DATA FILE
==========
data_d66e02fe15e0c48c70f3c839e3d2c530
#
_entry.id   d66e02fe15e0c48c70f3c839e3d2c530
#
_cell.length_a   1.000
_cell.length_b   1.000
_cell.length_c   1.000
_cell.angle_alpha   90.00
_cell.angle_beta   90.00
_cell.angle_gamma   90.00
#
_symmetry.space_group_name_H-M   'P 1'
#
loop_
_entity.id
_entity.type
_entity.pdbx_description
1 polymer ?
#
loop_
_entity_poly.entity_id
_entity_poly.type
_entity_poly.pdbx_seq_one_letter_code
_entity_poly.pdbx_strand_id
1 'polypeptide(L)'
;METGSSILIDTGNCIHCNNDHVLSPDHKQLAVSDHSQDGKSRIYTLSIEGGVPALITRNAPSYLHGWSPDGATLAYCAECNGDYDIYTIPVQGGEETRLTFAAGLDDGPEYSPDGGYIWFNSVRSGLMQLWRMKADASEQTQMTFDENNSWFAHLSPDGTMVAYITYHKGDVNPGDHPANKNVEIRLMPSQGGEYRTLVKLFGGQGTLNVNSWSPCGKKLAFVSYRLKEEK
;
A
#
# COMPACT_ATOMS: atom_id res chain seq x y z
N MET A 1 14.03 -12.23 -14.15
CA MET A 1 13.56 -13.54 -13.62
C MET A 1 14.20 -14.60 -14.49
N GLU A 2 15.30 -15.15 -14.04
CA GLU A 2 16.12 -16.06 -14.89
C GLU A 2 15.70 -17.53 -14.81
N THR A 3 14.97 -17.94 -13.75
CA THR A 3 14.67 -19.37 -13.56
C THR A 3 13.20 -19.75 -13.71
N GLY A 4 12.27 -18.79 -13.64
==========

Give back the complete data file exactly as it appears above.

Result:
data_d66e02fe15e0c48c70f3c839e3d2c530
#
_entry.id   d66e02fe15e0c48c70f3c839e3d2c530
#
_cell.length_a   1.000
_cell.length_b   1.000
_cell.length_c   1.000
_cell.angle_alpha   90.00
_cell.angle_beta   90.00
_cell.angle_gamma   90.00
#
_symmetry.space_group_name_H-M   'P 1'
#
loop_
_entity.id
_entity.type
_entity.pdbx_description
1 polymer ?
#
loop_
_entity_poly.entity_id
_entity_poly.type
_entity_poly.pdbx_seq_one_letter_code
_entity_poly.pdbx_strand_id
1 'polypeptide(L)'
;METGSSILIDTGNCIHCNNDHVLSPDHKQLAVSDHSQDGKSRIYTLSIEGGVPALITRNAPSYLHGWSPDGATLAYCAECNGDYDIYTIPVQGGEETRLTFAAGLDDGPEYSPDGGYIWFNSVRSGLMQLWRMKADASEQTQMTFDENNSWFAHLSPDGTMVAYITYHKGDVNPGDHPANKNVEIRLMPSQGGEYRTLVKLFGGQGTLNVNSWSPCGKKLAFVSYRLKEEK
;
A
#
# COMPACT_ATOMS: atom_id res chain seq x y z
N MET A 1 14.03 -12.23 -14.15
CA MET A 1 13.56 -13.54 -13.62
C MET A 1 14.20 -14.60 -14.49
N GLU A 2 15.30 -15.15 -14.04
CA GLU A 2 16.12 -16.06 -14.89
C GLU A 2 15.70 -17.53 -14.81
N THR A 3 14.97 -17.94 -13.75
CA THR A 3 14.67 -19.37 -13.56
C THR A 3 13.20 -19.75 -13.71
N GLY A 4 12.27 -18.79 -13.64